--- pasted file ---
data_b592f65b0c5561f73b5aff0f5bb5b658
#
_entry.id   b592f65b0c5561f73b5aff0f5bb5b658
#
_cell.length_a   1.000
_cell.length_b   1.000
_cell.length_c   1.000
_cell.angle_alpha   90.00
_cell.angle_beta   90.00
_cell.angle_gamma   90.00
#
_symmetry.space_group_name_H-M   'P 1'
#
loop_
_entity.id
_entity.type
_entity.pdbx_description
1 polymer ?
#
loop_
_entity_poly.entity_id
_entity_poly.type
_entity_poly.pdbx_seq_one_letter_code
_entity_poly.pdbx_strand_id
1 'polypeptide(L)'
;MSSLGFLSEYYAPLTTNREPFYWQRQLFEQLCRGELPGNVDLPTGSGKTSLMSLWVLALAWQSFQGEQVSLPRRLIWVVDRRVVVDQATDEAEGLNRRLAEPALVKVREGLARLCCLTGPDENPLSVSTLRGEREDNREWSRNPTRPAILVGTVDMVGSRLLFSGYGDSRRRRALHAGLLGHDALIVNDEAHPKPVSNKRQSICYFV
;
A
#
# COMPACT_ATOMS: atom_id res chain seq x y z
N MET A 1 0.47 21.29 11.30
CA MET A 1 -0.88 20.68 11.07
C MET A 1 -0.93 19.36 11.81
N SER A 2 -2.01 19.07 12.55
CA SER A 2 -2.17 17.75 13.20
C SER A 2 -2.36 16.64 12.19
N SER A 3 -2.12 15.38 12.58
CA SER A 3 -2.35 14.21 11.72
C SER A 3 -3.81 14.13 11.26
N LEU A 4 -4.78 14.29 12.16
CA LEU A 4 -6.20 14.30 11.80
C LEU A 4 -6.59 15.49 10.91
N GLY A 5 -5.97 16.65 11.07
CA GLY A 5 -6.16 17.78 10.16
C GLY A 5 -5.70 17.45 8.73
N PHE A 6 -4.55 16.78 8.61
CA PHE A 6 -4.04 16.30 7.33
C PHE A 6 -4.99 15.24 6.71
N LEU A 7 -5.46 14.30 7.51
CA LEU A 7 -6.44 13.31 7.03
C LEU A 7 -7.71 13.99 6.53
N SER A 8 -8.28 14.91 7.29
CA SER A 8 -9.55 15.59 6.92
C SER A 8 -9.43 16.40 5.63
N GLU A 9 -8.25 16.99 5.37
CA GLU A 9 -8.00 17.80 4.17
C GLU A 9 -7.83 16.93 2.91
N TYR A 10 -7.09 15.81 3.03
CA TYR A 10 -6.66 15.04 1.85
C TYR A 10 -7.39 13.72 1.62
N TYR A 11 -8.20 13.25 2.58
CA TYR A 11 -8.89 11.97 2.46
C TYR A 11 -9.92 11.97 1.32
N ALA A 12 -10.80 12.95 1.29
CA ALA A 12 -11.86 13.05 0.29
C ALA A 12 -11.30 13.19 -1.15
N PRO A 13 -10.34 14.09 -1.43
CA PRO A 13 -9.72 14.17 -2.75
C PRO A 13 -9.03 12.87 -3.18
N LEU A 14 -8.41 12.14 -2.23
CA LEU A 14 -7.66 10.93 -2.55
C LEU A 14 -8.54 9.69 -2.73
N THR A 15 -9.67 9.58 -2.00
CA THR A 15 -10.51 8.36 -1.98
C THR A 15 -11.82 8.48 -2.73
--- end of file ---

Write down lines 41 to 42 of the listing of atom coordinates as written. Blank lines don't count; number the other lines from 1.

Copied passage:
CA LEU A 4 -6.20 14.30 11.80
C LEU A 4 -6.59 15.49 10.91